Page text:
You Can Knit That by Amy Herzog, photography by Karen Pearson, pub. Abrams, 2016
Amy Herzog has done it again---written a book that speaks to beginning and experienced sweater knitters, topped off by a couple dozen wonderful patterns.
Her signature design is a plain sweater with set-in sleeves, knit in pieces. There may be a touch of colorwork here or there, or a sweet bit of lace, or a line of texture or cabling. But her genius is in the fit, and it's such genius that it wants to be displayed rather than hidden by excessive adornment.
In this book she stretches out, displaying that same genius in raglans, circular yokes, drop shoulders, and integrated sleeves. She reveals that the secrets to great fit aren't just in the measurements but also in the yarn.
For instance, anyone who subscribes to the stereotype of drop-shouldered sweaters as boxy and bulky would be surprised by the Cushy Pullover (right). Made with a baby alpaca/merino blend, its fabric has "enough movement and 'crushability' to comfortably lie under the arms." Its modern silhouette feature slimmer sleeves. And though the body is oversized and unshaped, the sides are ribbed to provide a little bit of cling.
But I'm getting ahead of myself. The reason for all these construction types is to explain in loving detail the procedure for knitting any kind of sweater. The book's mission, as evidenced by its title, is to demonstrate the accessibility of knitting beautiful, comfortable garments.
The Introduction, written in Amy's amiable prose, explains (among other things) that these sweaters in this book are "lower stakes, fit-wise, than the classic tailored pullover." Chapters 1 - 3 are even lower stakes than the patterns, encouraging practice with swatches, with pencil and paper, and with tape measure and sweaters you actually own.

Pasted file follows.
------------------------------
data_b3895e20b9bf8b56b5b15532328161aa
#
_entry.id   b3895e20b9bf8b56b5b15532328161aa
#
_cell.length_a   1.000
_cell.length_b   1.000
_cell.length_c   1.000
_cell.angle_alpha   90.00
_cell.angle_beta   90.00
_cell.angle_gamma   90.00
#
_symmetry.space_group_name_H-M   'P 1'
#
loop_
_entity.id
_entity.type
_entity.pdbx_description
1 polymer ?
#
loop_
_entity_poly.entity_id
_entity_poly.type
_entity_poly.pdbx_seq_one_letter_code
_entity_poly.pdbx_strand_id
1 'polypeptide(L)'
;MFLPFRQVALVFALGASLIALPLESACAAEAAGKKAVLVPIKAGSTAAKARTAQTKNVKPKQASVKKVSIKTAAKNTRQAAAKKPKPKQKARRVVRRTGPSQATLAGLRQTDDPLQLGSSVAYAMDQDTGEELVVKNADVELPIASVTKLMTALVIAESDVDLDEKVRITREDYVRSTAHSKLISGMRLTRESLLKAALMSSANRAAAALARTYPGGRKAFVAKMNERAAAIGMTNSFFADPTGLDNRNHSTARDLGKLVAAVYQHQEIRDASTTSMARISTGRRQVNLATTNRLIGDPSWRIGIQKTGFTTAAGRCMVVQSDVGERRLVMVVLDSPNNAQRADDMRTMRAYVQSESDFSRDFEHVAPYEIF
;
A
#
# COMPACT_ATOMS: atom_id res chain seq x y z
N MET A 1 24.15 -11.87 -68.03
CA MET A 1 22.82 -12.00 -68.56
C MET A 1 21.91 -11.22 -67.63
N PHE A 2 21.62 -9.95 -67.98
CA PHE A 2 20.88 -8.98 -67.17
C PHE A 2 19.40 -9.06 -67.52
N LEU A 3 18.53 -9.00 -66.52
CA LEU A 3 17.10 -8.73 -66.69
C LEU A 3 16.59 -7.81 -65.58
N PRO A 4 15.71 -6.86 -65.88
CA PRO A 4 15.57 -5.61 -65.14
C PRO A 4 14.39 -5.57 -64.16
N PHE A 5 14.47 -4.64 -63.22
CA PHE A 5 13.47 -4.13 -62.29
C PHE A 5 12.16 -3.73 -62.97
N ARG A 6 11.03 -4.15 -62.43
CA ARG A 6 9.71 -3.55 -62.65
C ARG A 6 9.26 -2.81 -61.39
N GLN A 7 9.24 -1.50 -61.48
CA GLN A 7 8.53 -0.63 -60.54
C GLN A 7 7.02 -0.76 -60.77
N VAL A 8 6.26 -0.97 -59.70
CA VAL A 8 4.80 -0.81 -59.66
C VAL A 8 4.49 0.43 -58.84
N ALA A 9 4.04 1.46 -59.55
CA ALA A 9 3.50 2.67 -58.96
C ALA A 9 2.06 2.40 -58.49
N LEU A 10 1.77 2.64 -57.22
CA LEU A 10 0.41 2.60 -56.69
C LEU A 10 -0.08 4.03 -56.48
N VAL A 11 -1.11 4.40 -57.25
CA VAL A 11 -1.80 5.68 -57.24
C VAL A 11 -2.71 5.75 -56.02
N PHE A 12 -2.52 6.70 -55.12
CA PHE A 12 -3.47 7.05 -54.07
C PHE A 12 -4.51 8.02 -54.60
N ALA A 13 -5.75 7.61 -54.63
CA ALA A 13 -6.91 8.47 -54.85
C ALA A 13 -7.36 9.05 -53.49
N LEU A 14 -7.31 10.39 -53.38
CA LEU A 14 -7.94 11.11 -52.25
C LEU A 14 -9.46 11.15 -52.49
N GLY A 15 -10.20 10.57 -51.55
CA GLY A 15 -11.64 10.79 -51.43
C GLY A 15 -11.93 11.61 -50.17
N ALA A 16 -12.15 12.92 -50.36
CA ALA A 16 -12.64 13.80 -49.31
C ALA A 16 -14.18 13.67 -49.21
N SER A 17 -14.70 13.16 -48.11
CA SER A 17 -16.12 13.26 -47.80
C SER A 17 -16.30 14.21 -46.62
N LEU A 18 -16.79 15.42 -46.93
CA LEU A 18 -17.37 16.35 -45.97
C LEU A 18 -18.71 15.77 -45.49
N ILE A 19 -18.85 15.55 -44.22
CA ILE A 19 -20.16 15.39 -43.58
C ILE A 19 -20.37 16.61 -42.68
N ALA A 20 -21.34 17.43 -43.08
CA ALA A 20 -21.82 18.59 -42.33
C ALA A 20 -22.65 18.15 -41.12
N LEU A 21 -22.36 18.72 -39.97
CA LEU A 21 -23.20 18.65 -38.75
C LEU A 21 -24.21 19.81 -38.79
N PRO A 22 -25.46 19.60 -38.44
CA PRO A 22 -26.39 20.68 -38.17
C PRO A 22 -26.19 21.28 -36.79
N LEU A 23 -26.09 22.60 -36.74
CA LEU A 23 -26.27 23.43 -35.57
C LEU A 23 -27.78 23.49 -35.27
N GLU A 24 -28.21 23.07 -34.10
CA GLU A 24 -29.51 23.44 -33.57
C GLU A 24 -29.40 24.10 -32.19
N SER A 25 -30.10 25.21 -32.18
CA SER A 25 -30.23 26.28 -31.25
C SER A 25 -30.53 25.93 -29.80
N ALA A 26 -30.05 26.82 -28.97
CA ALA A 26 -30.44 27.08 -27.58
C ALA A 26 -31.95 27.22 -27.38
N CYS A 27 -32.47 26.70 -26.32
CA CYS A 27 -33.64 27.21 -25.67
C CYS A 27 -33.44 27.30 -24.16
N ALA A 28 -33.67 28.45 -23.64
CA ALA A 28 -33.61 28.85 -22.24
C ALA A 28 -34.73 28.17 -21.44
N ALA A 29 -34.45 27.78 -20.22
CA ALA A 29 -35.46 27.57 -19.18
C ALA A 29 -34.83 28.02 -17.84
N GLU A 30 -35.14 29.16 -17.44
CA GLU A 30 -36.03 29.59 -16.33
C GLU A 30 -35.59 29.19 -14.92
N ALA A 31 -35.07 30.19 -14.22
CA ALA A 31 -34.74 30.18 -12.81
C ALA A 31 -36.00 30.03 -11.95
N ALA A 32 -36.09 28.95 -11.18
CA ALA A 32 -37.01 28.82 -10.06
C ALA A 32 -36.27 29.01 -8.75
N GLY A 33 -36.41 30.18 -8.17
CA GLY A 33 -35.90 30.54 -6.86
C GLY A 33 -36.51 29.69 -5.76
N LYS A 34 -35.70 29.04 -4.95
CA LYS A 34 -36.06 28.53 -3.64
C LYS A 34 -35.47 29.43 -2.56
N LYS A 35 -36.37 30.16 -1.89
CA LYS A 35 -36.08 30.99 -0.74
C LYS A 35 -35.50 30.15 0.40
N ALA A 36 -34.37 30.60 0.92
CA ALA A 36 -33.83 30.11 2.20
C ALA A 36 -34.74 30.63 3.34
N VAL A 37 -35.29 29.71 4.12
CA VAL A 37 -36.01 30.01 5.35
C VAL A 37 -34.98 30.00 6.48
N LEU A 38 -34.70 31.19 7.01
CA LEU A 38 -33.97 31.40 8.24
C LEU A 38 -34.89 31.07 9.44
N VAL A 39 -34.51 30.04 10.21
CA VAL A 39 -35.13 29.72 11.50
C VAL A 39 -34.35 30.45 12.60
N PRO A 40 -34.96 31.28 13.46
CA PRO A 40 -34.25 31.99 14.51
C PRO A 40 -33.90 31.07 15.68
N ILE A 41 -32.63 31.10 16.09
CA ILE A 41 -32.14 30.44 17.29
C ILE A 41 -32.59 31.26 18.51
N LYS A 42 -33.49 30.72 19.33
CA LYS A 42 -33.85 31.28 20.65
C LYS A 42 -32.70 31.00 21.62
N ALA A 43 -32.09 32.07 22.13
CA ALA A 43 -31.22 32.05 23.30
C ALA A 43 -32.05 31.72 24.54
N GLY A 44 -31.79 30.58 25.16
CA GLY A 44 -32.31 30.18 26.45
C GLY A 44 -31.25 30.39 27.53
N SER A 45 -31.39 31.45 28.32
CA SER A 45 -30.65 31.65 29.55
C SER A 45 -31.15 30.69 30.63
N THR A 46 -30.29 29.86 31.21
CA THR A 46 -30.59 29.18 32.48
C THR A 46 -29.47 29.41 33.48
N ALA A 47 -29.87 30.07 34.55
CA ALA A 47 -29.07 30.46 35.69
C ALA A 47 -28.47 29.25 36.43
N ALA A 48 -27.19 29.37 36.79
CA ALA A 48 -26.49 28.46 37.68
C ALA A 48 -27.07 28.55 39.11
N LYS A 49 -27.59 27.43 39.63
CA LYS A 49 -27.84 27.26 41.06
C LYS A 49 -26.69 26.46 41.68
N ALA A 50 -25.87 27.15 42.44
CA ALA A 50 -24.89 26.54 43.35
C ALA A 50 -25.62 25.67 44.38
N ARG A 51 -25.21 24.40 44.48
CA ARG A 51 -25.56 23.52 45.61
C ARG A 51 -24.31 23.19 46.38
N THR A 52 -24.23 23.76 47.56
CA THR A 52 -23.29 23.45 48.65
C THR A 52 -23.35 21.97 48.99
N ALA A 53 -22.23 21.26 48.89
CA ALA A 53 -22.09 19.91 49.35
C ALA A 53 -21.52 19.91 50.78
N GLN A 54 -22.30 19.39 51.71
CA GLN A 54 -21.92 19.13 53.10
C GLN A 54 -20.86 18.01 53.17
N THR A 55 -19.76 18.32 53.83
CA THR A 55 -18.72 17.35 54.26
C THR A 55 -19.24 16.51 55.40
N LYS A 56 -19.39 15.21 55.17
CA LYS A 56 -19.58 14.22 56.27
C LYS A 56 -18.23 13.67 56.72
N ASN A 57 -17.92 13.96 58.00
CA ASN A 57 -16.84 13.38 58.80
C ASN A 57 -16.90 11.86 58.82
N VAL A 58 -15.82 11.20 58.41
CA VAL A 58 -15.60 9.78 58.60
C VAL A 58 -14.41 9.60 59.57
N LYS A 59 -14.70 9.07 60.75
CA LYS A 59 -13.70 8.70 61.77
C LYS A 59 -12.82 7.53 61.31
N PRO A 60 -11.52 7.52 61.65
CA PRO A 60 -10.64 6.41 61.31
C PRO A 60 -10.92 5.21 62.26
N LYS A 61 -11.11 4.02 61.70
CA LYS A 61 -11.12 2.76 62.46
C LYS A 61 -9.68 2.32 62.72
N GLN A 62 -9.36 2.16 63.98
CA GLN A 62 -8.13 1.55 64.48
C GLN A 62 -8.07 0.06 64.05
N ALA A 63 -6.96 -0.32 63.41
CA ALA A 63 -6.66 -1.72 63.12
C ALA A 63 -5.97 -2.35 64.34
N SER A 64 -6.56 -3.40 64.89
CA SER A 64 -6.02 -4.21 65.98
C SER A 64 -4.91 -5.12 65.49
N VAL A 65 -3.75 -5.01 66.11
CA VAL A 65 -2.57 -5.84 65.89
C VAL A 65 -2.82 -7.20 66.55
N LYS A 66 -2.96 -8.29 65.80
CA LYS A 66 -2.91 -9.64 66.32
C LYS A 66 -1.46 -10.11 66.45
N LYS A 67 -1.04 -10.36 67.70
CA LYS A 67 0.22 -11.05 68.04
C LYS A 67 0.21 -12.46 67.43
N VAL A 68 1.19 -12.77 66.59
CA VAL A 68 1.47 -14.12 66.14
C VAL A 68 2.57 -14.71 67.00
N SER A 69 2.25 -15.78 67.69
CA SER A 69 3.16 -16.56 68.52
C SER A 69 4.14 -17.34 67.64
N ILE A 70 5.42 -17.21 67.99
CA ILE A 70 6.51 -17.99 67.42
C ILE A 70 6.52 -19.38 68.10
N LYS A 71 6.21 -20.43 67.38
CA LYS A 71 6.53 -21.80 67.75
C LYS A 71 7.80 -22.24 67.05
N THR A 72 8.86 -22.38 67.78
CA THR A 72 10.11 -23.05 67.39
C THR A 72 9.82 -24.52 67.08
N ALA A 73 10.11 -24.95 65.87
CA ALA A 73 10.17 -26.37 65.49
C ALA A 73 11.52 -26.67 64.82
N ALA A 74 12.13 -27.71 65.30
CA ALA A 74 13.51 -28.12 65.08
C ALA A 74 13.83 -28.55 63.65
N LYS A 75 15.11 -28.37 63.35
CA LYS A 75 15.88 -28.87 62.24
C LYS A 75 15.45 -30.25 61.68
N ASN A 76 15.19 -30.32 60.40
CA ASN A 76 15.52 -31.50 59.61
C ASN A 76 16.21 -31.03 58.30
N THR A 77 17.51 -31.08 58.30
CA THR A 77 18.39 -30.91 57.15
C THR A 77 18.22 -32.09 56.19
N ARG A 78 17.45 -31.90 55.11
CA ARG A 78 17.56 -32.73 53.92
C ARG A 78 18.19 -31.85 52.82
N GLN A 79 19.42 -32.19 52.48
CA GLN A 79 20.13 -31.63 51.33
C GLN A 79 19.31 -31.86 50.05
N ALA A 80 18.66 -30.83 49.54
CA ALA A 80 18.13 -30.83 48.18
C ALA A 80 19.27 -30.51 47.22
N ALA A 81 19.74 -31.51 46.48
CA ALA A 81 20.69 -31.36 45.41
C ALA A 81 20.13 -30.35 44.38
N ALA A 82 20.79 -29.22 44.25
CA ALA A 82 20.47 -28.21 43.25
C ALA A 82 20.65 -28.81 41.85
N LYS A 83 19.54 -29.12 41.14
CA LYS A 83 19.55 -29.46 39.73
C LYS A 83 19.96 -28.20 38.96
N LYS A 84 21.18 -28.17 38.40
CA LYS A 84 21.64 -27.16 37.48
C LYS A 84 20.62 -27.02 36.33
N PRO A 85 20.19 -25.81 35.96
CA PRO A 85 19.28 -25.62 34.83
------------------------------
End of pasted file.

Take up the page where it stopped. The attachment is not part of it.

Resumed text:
These chapters are named "Before the Knitting," "During the Knitting," and "After the Knitting." They cover the following:
Herzog's wealth of experience and unique perspective almost guarantee that even if you have heard a particular pointer, you have not heard it put exactly that way. I especially appreciated the sections on fabric, ease, and trim.
Next come the patterns. Divided by construction, they include one "mini" project for each category. Mostly sized for toddlers through 10-year-olds, these projects are intended to familiarize the knitter with new ideas without a huge investment in yarn or time. But they're also darned cute!
Most pattern books have blurbs introducing the pattern. These are usually "romance copy," paragraphs sketching the inspiration for an item, or suggesting where and how it might be worn. This is how Amy romances us on the Entangled Raglan (orange sweater in the upper right corner of the cover):
One of the most exciting things about the raglan construction, from a designer's perspective, is that the raglan lines offer a beautiful chance to show off stitch patterning. In this cardigan, I combined a smooth, lovely wool with beautiful cables that I used to adorn the seams of the garment. Those seams are important for stability (cables are heavy!), as are the buttons at the top of the cardigan. As you knit, make sure your neck edge is strong, since much of the weight of the sweater is supported by it. You'll be rewarded by a stunning garment that's also comfortable to wear.
That's a lot of information for what's often the "fluff" section of the pattern! Occasional "Bonus Lessons" appear in sidebars throughout the book, ensuring that Amy is able to pack in as much content as possible. Whew!
But so we don't have to wade through all the info every time we start a new project, Amy's included a two-page "super-quick guide to super-wearable sweaters" near the back of the book. She thinks of everything!
Karen Pearson's photography is joyful and the styling by Astrid Scannell-Long is creative but not distracting. I'm looking forward to knitting the Heublein Pullover---I'll keep you posted on how it turns out. I'm a little concerned because it's worn by my favorite model and I think that may be swaying my decision. But it fills a gap in my wardrobe and I'd like to test the difference Amy says seams will make in a raglan.